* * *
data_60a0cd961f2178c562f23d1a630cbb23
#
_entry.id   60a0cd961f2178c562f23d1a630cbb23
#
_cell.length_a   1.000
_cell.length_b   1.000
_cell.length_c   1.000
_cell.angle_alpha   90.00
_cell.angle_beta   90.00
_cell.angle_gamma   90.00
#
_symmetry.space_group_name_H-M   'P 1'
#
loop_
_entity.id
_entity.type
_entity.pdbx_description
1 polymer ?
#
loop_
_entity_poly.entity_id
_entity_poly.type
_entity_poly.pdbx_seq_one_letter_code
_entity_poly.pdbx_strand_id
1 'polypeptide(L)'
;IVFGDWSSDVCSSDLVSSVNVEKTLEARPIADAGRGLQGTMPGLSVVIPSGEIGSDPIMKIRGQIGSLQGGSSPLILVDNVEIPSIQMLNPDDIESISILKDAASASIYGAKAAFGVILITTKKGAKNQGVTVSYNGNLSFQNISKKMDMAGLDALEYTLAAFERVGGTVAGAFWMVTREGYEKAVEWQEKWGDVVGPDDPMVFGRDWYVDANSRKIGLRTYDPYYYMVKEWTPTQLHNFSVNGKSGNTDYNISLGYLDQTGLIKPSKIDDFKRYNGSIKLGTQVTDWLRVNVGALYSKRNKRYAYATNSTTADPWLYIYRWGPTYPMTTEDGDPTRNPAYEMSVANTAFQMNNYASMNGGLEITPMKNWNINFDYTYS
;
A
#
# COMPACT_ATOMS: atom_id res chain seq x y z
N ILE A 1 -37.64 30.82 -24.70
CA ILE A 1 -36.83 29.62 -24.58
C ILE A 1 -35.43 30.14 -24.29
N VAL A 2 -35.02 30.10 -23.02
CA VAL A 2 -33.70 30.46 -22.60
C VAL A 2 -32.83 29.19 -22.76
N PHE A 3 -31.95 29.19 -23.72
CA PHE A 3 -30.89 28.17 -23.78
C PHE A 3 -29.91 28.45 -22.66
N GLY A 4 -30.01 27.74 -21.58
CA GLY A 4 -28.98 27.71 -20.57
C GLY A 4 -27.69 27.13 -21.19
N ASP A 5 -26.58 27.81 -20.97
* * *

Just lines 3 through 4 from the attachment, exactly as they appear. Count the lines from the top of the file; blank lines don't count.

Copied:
_entry.id   60a0cd961f2178c562f23d1a630cbb23
#